Conflict of interest: Dr Schwantes and Dr Neumeister are employees of Dr R. Pfleger GmbH, Bamberg, Germany and Dr Zsolt is an employee of Ferrer Internacional, Barcelona, Spain.
Clinical dermatology • Original article
Lack of irritative potential of nadifloxacin 1% when combined with other topical anti-acne agents
Article first published online: 21 NOV 2011
© The Author(s). CED © 2011 British Association of Dermatologists
Clinical and Experimental Dermatology
Volume 37, Issue 2, pages 112–117, March 2012
How to Cite
Wilhelm, K. P., Wilhelm, D., Neumeister, C., Zsolt, I. and Schwantes, U. (2012), Lack of irritative potential of nadifloxacin 1% when combined with other topical anti-acne agents. Clinical and Experimental Dermatology, 37: 112–117. doi: 10.1111/j.1365-2230.2011.04214.x
- Issue published online: 17 FEB 2012
- Article first published online: 21 NOV 2011
- Accepted for publication 19 June 2011
Background. Diverse options are available for the treatment of acne. Topical therapy is standard, especially in cases of mild to moderate acne, while the current treatments for acne vulgaris are topical keratolytics and topical antibiotics. Tolerability is a critical factor in patient compliance with topical acne therapies. The simultaneous use of more than one topical preparation with different active ingredients may cause increased irritation. However, the multifactorial aetiologies of acne, and the need to prevent development of bacterial resistance, require new acne-treatment combinations. Combining agents that target the different aetiological factors of acne can help increase efficacy and reduce response time.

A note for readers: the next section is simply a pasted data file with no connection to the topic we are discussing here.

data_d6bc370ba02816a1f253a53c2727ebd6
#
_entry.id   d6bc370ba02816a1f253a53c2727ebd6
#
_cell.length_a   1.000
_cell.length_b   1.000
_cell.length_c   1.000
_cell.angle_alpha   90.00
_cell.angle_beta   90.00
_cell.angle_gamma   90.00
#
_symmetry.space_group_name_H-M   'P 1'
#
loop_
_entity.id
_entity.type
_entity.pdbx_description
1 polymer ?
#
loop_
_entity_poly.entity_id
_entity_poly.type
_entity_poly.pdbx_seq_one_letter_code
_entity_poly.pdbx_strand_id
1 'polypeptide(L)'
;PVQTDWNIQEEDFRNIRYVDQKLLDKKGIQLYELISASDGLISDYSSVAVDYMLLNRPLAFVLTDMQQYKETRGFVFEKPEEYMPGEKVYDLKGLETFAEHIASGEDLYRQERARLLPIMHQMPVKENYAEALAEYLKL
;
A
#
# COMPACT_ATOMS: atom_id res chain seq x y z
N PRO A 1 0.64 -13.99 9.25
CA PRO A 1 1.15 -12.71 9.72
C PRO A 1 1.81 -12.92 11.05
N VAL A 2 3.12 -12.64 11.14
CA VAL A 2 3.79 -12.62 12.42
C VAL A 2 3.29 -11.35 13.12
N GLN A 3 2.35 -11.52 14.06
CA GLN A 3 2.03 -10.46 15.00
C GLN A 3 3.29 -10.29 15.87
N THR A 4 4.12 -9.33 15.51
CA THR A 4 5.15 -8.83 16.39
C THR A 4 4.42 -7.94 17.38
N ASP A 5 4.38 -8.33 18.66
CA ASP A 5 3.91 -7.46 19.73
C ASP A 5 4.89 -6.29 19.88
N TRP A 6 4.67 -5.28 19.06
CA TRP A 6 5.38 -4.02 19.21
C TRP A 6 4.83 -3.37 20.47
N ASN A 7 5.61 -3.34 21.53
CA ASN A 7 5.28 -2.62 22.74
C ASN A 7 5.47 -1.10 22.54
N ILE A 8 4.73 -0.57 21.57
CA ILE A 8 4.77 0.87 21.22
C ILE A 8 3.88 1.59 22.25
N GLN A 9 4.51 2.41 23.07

Aim. To compare the dermal irritation produced by an anti-acne cream containing 1% nadifloxacin with that produced by additional treatment with four different topical anti-acne products in a 21-day open application test in 40 healthy volunteers.
Methods. This was a randomized, double-blind (observer-blind), single-centre, phase I clinical study with an intraindividual comparison. The topic anti-acne products (nadifloxacin, adapalene, benzoyl peroxide, azelaic acid and isotretinoin) were applied without occlusion, either alone or in combination with nadifloxacin, to the skin test areas. One test area was left untreated.
Results. Most of the mean irritation scores were 0, and all were < 1.
Conclusions. Combined application of nadifloxacin with any of the other four topical anti-acne products did not lead to substantial intolerance reactions compared with the effects after application of the products alone.